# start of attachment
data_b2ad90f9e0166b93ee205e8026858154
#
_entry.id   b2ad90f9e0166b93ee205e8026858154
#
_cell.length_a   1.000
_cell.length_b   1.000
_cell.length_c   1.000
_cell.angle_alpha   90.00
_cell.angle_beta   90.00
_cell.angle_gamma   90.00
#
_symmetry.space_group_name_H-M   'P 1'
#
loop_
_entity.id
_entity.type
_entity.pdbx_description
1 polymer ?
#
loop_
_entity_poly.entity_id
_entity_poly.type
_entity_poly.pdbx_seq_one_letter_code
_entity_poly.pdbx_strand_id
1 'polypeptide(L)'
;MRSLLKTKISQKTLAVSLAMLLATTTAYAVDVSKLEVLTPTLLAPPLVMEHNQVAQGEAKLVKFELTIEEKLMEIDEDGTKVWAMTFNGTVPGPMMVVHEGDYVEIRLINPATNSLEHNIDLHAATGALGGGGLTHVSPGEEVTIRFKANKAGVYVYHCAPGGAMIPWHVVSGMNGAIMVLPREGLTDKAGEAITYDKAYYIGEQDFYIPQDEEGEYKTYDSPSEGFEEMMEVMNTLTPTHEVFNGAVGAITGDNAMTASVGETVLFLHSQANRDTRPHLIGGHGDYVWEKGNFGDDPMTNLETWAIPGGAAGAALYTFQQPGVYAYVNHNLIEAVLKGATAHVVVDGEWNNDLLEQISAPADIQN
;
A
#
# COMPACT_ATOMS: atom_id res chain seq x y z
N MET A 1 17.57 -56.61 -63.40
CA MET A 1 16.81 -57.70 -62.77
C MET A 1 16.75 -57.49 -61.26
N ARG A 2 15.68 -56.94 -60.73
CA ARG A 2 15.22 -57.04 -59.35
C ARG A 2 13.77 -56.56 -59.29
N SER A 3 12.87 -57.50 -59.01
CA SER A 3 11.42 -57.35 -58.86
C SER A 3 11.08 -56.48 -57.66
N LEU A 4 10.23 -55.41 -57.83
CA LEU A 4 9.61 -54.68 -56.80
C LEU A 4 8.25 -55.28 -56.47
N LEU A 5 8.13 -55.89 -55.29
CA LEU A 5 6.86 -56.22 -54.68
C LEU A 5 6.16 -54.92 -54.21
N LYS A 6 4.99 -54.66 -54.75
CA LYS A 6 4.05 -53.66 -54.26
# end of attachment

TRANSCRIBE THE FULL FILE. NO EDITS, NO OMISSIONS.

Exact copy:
data_b2ad90f9e0166b93ee205e8026858154
#
_entry.id   b2ad90f9e0166b93ee205e8026858154
#
_cell.length_a   1.000
_cell.length_b   1.000
_cell.length_c   1.000
_cell.angle_alpha   90.00
_cell.angle_beta   90.00
_cell.angle_gamma   90.00
#
_symmetry.space_group_name_H-M   'P 1'
#
loop_
_entity.id
_entity.type
_entity.pdbx_description
1 polymer ?
#
loop_
_entity_poly.entity_id
_entity_poly.type
_entity_poly.pdbx_seq_one_letter_code
_entity_poly.pdbx_strand_id
1 'polypeptide(L)'
;MRSLLKTKISQKTLAVSLAMLLATTTAYAVDVSKLEVLTPTLLAPPLVMEHNQVAQGEAKLVKFELTIEEKLMEIDEDGTKVWAMTFNGTVPGPMMVVHEGDYVEIRLINPATNSLEHNIDLHAATGALGGGGLTHVSPGEEVTIRFKANKAGVYVYHCAPGGAMIPWHVVSGMNGAIMVLPREGLTDKAGEAITYDKAYYIGEQDFYIPQDEEGEYKTYDSPSEGFEEMMEVMNTLTPTHEVFNGAVGAITGDNAMTASVGETVLFLHSQANRDTRPHLIGGHGDYVWEKGNFGDDPMTNLETWAIPGGAAGAALYTFQQPGVYAYVNHNLIEAVLKGATAHVVVDGEWNNDLLEQISAPADIQN
;
A
#
# COMPACT_ATOMS: atom_id res chain seq x y z
N MET A 1 17.57 -56.61 -63.40
CA MET A 1 16.81 -57.70 -62.77
C MET A 1 16.75 -57.49 -61.26
N ARG A 2 15.68 -56.94 -60.73
CA ARG A 2 15.22 -57.04 -59.35
C ARG A 2 13.77 -56.56 -59.29
N SER A 3 12.87 -57.50 -59.01
CA SER A 3 11.42 -57.35 -58.86
C SER A 3 11.08 -56.48 -57.66
N LEU A 4 10.23 -55.41 -57.83
CA LEU A 4 9.61 -54.68 -56.80
C LEU A 4 8.25 -55.28 -56.47
N LEU A 5 8.13 -55.89 -55.29
CA LEU A 5 6.86 -56.22 -54.68
C LEU A 5 6.16 -54.92 -54.21
N LYS A 6 4.99 -54.66 -54.75
CA LYS A 6 4.05 -53.66 -54.26